Rewriting (correcting) timing of the LUT 25 is different for each color, so that the rewriting is performed on the basis of a TOP signal in such a period that a laser light scanning (exposure to laser light) for an associated color is not performed in a rewriting-ready stage.

Δ is a deviation value between a target value obtained from the patch formed in the previous (preceding) control by use of the LUT 25 and a density obtained from the patch formed in current control by use of the LUT 25. However, the patch is formed every time by use of the LUT 25 corrected by the previous control by the second control system, so that a deviation value Δn between a read patch density and the target value is different from ΔD. For this reason, an integral of ΔDn is stored as ΔD.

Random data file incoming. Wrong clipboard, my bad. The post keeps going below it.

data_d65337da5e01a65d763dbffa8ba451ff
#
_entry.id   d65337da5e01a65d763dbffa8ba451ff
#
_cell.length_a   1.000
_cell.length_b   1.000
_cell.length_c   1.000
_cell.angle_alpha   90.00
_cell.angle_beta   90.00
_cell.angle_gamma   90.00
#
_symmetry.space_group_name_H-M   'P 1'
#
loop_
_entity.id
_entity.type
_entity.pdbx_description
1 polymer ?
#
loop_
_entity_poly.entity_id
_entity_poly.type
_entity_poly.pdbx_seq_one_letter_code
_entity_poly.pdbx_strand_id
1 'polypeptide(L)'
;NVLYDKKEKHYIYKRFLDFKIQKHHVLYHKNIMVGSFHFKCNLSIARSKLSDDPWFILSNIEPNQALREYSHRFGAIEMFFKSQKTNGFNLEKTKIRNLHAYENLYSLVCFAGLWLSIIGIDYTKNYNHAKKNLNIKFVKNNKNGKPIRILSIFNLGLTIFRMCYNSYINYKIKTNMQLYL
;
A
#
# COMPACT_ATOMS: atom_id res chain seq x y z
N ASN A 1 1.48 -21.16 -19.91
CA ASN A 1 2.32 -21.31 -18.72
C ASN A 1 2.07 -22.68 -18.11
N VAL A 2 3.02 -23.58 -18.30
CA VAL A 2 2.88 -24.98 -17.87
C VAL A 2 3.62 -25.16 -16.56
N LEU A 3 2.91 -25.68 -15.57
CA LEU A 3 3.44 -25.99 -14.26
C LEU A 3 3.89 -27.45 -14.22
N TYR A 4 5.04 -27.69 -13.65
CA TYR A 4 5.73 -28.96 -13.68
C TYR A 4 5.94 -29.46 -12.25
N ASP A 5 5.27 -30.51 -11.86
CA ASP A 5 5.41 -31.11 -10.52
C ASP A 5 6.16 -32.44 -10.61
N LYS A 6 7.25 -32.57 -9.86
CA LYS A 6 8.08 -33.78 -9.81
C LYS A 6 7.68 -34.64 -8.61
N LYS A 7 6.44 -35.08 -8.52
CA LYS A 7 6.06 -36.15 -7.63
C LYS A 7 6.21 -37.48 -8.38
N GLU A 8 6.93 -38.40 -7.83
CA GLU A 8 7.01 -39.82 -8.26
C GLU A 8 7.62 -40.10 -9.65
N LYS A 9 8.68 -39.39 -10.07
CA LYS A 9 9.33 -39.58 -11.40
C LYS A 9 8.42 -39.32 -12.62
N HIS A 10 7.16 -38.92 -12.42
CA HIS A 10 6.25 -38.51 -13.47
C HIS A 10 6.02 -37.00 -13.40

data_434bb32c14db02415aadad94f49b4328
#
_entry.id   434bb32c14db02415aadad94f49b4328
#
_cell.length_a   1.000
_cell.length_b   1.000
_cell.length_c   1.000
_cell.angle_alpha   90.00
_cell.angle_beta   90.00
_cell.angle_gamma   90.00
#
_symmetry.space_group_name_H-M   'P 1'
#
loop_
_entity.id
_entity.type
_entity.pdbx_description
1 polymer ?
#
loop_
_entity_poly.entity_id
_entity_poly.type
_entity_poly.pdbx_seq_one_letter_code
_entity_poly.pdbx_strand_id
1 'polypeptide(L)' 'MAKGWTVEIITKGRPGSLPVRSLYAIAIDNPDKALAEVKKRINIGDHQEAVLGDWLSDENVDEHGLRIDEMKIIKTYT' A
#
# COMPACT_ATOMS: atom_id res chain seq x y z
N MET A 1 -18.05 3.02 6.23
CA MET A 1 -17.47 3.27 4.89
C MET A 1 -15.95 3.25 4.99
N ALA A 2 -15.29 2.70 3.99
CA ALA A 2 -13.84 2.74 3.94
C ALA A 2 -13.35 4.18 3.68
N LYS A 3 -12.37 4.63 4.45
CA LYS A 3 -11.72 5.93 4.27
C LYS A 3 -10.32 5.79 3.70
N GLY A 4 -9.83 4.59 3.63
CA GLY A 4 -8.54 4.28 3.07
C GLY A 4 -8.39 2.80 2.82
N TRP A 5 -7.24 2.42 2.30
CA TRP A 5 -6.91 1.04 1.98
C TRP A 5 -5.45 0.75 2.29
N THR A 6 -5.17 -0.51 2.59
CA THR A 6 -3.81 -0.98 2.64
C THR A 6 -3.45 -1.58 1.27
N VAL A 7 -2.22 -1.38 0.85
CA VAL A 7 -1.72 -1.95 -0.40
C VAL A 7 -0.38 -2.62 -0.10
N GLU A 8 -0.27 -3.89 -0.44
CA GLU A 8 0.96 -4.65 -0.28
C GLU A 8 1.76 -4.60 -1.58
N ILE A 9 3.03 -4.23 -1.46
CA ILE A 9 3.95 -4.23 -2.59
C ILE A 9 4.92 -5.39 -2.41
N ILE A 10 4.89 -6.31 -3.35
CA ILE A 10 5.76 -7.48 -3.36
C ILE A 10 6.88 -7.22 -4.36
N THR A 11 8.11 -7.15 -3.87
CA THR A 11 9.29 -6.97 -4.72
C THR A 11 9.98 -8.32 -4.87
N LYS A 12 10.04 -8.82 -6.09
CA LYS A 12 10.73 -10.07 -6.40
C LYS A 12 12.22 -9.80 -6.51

The present invention is characterised in that image formation is ordinarily performed by use of a γLUT correction table prepared by immediately before correction (the latest correction) but in the present invention, not the γLUT correction table prepared by the immediately before correction, a γLUT correction table prepared by a first correction of a plurality of correction (controls) performed from the previous power-on to the previous power-off. At the time of power-on, the image forming apparatus is in such a state that it is leftstanding for some time in many cases, so that the image characteristic in the state is largely different from that at the time when the γLUT correction table is prepared by the immediately before correction in many cases, but is rather close to that at the time of the previous power-on. This is because a reproducibility of the influence of the standing of the image forming apparatus on the developer and the photosensitive drum is high. This tendency is noticeable in such an installation environment that the image forming apparatus is always used in a regular manner.